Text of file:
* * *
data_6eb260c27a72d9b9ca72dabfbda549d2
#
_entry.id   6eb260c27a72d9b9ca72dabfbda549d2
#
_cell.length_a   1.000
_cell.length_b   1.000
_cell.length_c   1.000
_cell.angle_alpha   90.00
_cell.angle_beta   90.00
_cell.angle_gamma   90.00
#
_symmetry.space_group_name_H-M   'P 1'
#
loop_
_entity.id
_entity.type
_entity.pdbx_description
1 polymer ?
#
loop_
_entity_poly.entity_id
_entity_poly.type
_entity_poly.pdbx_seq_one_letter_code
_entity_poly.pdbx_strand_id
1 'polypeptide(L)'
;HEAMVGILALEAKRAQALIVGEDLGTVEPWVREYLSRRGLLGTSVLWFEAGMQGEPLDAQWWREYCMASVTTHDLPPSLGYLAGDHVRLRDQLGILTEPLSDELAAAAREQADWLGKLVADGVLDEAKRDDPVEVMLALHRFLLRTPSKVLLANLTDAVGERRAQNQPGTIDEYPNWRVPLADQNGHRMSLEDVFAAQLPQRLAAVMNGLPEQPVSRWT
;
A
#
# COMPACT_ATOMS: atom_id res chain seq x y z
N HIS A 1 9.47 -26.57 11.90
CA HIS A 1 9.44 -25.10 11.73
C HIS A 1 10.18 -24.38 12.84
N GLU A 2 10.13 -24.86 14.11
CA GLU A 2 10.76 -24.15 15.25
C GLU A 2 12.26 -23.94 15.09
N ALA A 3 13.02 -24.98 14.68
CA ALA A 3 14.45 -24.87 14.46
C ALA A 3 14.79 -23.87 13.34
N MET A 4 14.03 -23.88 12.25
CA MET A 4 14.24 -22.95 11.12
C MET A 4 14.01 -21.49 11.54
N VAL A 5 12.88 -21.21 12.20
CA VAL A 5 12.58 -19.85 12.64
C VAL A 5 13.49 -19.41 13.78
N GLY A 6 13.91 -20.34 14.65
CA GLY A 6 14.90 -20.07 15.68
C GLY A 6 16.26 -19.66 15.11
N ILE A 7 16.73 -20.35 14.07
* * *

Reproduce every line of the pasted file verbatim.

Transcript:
data_6eb260c27a72d9b9ca72dabfbda549d2
#
_entry.id   6eb260c27a72d9b9ca72dabfbda549d2
#
_cell.length_a   1.000
_cell.length_b   1.000
_cell.length_c   1.000
_cell.angle_alpha   90.00
_cell.angle_beta   90.00
_cell.angle_gamma   90.00
#
_symmetry.space_group_name_H-M   'P 1'
#
loop_
_entity.id
_entity.type
_entity.pdbx_description
1 polymer ?
#
loop_
_entity_poly.entity_id
_entity_poly.type
_entity_poly.pdbx_seq_one_letter_code
_entity_poly.pdbx_strand_id
1 'polypeptide(L)'
;HEAMVGILALEAKRAQALIVGEDLGTVEPWVREYLSRRGLLGTSVLWFEAGMQGEPLDAQWWREYCMASVTTHDLPPSLGYLAGDHVRLRDQLGILTEPLSDELAAAAREQADWLGKLVADGVLDEAKRDDPVEVMLALHRFLLRTPSKVLLANLTDAVGERRAQNQPGTIDEYPNWRVPLADQNGHRMSLEDVFAAQLPQRLAAVMNGLPEQPVSRWT
;
A
#
# COMPACT_ATOMS: atom_id res chain seq x y z
N HIS A 1 9.47 -26.57 11.90
CA HIS A 1 9.44 -25.10 11.73
C HIS A 1 10.18 -24.38 12.84
N GLU A 2 10.13 -24.86 14.11
CA GLU A 2 10.76 -24.15 15.25
C GLU A 2 12.26 -23.94 15.09
N ALA A 3 13.02 -24.98 14.68
CA ALA A 3 14.45 -24.87 14.46
C ALA A 3 14.79 -23.87 13.34
N MET A 4 14.03 -23.88 12.25
CA MET A 4 14.24 -22.95 11.12
C MET A 4 14.01 -21.49 11.54
N VAL A 5 12.88 -21.21 12.20
CA VAL A 5 12.58 -19.85 12.64
C VAL A 5 13.49 -19.41 13.78
N GLY A 6 13.91 -20.34 14.65
CA GLY A 6 14.90 -20.07 15.68
C GLY A 6 16.26 -19.66 15.11
N ILE A 7 16.73 -20.35 14.07